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    Talking to one of my neighbor's about 2 years ago and we were both complaining about the local gas station. Only station for 15 miles, long established in town and would always have $.10-$.20 per gallon higher gas than other stations. People would still buy from him because he is the "local" guy. Neighbor alway complained that he was being short changed on gas. So, he took a 1 gallon milk jug and filled it with 1 gallon of gas. It filled the jug 85%-90% full when the meter measured 1 gallon. Going inside and complaining about it got he quickly kicked out of the station, told the gov regulates the pump, don't come back.

    So, higher prices on the sign and less gas per "gallon". Sounds like a winning business formula to me... ;)

    Since then, another gas station finally made it to town (the local guy kept buying all of the ground out from under the chain under he ran out of funds, he was on the city council...). Local guys fill rates went to normal, price is $.01-$.02 higher than the chain. Hmm...magic! Too bad the town already paid for all of his land and college eductations for his kids over the 30 years he had a monopoly...

    Bad business men are bad business men. If you don't stand up for yourself, expect to stay bent over.
  8. jdemaris

    jdemaris New Member

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    If you'd spent $400 on oil, today - you'd get around 16 million BTUs of heat energy. Same $400 spent on one cord of wood - assuming it's not softwood - has approx. 22 million BTUs of heat energy. So, you still didn't lose as compared to oil. If you paid $400 a cord for softwood - well . . . I've been rendered speechless.

    That being said, I can't figure why anybody would trust a firewood cutter without checking. If I buy anything, I check, if possible. If not, I pay less to cover myself. Wood, tractors, trucks, . . . anything. I've been involved, one way or the other, with the tree and firewood industry for 40 years. I can't say I've ever seen anyone deliver a full cord on the first dump - unless it's someone that's stacking it as part of the deal. Then, he/she knows the load can be easily checked. Most - if not just about all dump the load - with at best - a guess that . . . if anything . . . is a bit under, not over. Then, if the buyer stacks, checks, and gripes, the guy might come back to add a little more. That's to be expected - and it's not an anomalie - at least not here in the northeast.

    You are buying, in most cases, from an unregulated supplier. It's up to you to check and make sure you're getting what you pay for. If you manage to get the government involved, then everyone else pays for YOUR misfortune. Those that DO check and buy carefully, get penalized via raised taxes - to support some incompetent government official and a not-very-careful buyer - to monitor, and tax firewood sales.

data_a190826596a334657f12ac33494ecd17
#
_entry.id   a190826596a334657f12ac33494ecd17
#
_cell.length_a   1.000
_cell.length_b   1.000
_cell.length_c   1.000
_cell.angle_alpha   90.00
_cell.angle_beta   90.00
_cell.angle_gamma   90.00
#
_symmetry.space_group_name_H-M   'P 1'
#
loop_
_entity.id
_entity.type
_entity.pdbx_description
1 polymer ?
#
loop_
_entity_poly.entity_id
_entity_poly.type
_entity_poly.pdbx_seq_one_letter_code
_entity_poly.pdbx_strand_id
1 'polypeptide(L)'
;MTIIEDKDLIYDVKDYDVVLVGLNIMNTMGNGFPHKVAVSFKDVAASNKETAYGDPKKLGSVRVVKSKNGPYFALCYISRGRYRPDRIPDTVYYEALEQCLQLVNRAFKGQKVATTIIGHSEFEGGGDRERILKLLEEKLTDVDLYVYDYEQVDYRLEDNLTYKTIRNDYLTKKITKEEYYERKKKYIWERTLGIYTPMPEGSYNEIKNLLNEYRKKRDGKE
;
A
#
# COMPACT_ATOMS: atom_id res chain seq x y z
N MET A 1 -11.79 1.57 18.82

Also, in regard the word "seasoned." Again, I know few wood guys that actually sell seasoned wood - even when they call it that. The word "seasoned" has a sort of floating and nebulous connontation. Most cutters I know - call wood green if they cut it down this week, and . . . if they have trees down in the woods somewhere, for a month or two - not even cut up yet, they call it "seasoned." And, often that wood that's been down laying on the ground, is wetter than it was when it was alive and standing. I just cut up some oak and maple that I had down in the woods for three years - and it is very wet.

    Again, it boils down to you - to check what you're getting, and how much you are gettting. Once the government, or your state senator gets involved, it won't be worth buying. It will just turn into another aspect of socialism - where everyone pays for the mistakes or the misfortunes of a few.

    Boy, am I glad I don't buy firewood - and cut all my own. Things have really changed, too. Back in the 1960s when I worked for Asplundh Tree Expert Company - we had to pay to throw our hardwood out in the landfill. Oak, maple, etc. Nobody wanted it, we couldn't even give it away.

    On one sidenote - by daughter just had her firewood guy come back for the third time. She paid for 5 cords of maple and red oak. I lent her the money. She needed the wood fast - just closed on a house this week and it has wood heat. The guy dumped it all in a pile and I warned her to move fast and get it stacked. She and her husband did it, and it measured out to 3 1/2 cords. I called the guy up, he went back and dumped some more - and then it was up to 4 1/2 cords. So, I called him again, along with a few threats - and he just came back and dumped a full extra cord this time. So, it's now up to 5 1/2 cords. I consider the extra 1/2 cord payment for our aggravation.